Anita Terpstra – Spark 







Love and hate are two sides of the same coin. Not all that long ago this was just another expression for me, as it is for most people. Until something happens that suddenly, wham-bam, turns your whole world completely upside-down.

With me it was the accident.

But more about that later.

Hate loves company, I’ve noticed. It comes with so many other negative emotions. Revulsion. Anger. Self-pity. They remind me of those little fish that swim in the wake of sharks, whales or whatever mammal it may be, and get a piece of the pie that way. They owe their existence to the other, far larger creature.

I reckon I’m high on pain medication. I’m not normally like this.

Another one of those expressions I now have personal experience of: what doesn’t kill you makes you stronger. Stronger, yes, but not necessarily better. It’s what folk who utter this sort of nonsense always add: I’m glad it happened, because it’s made me a better person.

Whenever people talk like this I want to throw up. They are the people who refuse to accept that some things happen for no reason at all. What is a thirteen-year-old girl supposed to learn from the loss of her lower leg? What can a young father learn from a stroke that lands him in a wheelchair?

Or take me. Victim of a fire. Why don’t you tell me how to become a better person with a body that’s been ravaged by flames.

I have a nose for such people. Or that’s to say, I had a nose. Forgive me. Gallows humour. The plastic surgeon claims he can make me a new one. Maybe I’m supposed to be grateful for that? For finally getting a pretty nose?

Sometimes I worry that I’m going insane. This place has that effect on you. It’s the silence in here at moments when I’m alone. I always thought that by now I’d experienced pretty much every kind of silence there is – the hesitant silence between the final dance step on stage and the audience’s applause, the shocked silence after I’ve insulted my loved one to the core, or the other way around –, but now I know better. Take the silence when family or friends see me for the first time.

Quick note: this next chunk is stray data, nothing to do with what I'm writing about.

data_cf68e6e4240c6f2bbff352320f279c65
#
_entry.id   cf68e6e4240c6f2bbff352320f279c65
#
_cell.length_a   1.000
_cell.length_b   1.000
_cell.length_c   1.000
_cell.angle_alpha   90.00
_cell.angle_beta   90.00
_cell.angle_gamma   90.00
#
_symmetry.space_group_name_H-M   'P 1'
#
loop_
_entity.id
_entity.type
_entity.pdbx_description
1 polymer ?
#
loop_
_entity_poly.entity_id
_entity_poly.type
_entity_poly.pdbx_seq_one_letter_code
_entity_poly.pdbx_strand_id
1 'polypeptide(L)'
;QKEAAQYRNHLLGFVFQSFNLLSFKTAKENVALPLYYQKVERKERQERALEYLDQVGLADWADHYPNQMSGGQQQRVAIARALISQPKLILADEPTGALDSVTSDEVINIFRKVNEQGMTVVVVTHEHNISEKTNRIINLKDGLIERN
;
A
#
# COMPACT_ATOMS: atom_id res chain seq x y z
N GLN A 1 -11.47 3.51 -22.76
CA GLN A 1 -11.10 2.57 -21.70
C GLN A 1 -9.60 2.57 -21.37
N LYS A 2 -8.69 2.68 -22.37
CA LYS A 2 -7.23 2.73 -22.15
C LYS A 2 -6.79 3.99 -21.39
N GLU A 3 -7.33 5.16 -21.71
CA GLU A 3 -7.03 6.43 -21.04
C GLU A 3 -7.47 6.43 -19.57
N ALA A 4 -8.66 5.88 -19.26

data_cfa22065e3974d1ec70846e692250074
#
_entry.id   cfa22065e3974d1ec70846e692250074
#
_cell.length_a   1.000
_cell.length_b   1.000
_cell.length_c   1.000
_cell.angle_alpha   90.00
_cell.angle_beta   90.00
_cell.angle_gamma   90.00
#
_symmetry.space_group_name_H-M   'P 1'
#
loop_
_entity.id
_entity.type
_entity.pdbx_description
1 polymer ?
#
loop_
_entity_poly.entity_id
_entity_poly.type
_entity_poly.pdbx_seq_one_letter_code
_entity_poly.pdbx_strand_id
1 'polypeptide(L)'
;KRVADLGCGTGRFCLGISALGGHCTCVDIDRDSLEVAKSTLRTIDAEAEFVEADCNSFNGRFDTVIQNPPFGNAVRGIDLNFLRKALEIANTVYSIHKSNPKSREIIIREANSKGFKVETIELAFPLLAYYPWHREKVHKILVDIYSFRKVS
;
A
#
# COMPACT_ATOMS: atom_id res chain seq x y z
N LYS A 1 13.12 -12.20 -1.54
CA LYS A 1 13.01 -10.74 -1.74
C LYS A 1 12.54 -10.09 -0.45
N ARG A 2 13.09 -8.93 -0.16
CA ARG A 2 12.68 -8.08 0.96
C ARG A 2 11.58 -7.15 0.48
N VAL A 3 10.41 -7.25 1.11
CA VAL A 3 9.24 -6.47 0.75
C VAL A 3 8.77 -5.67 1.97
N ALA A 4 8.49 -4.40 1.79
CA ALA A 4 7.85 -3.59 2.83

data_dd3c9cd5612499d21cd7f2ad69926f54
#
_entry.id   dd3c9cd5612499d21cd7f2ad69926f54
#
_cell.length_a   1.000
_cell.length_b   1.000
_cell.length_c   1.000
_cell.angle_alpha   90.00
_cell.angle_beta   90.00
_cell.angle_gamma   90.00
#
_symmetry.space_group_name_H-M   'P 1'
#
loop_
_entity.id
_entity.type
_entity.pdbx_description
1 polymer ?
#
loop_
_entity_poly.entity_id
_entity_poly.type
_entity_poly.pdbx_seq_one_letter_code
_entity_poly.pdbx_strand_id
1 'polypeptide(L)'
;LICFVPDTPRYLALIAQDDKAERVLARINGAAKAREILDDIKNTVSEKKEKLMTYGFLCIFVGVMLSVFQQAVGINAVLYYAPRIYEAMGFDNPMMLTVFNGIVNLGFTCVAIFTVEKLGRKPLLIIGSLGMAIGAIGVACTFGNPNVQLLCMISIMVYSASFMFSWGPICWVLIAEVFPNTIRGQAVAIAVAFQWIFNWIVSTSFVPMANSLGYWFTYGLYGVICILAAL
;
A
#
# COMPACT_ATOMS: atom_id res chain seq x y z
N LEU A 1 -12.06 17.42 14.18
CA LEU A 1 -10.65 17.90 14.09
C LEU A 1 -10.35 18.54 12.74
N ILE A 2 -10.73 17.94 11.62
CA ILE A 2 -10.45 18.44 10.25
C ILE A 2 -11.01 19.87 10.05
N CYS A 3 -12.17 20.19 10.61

Or rather: what’s left of me.






‘Ms De Kooning?’ An unfamiliar female voice. Friendly. Calm. Gentle.

I’d been through this before. A déjà vu. Water. The children.


‘Ms De Kooning? Mischa?’

I said yes, didn’t I? God, how irritating is she.

‘She’s not reacting.’

I’m answering, all right?

Why was it so dark around me? The sound of rustling and shuffling. My eyelid was lifted and someone shone a small torch into my eye.

‘Ah, good, her pupil reacts. She’s awake.’

I wish that woman would lift my eyelid again. I tried my hardest to do it myself, but couldn’t. I thought I’d caught a glimpse of something green. I just couldn’t quite place the colour.

A hand pinched my right shoulder. It hurt like hell.

‘She’s reacting to pain stimuli.’

No shit. What would you do if I hurt you?

‘Try to open your eyes, Mischa. You’re at the burns unit.’

Not water. Fire this time.

‘My name is Jantien, I’m one of the nurses here.’ A brief silence followed. I wanted Jantien to continue. She cleared her throat. ‘There was a fire at your home. You were injured. But don’t worry, you’re in good hands here.’ The words were meant to be reassuring, the equivalent of a pat on the head, but instead they made the hair in the back of my neck stand on end. Fire, yes, I remembered. The smoke that wrapped itself around me like a boa constrictor, the roar of flames coming after me.

So different from water and yet the same. One cold, the other hot, both deadly. Essential to life, but in large quantities they’d kill you, wasn’t that ironic? And cruel. Yes, ironic and cruel. It didn’t hesitate to take everything. Not because it could or had to, but simply because that was its nature. Neither fire nor water has a conscience. Flashing somewhere in the back of my mind, like a flickering fluorescent tube, was the realisation that someone had exposed me to this destructive force.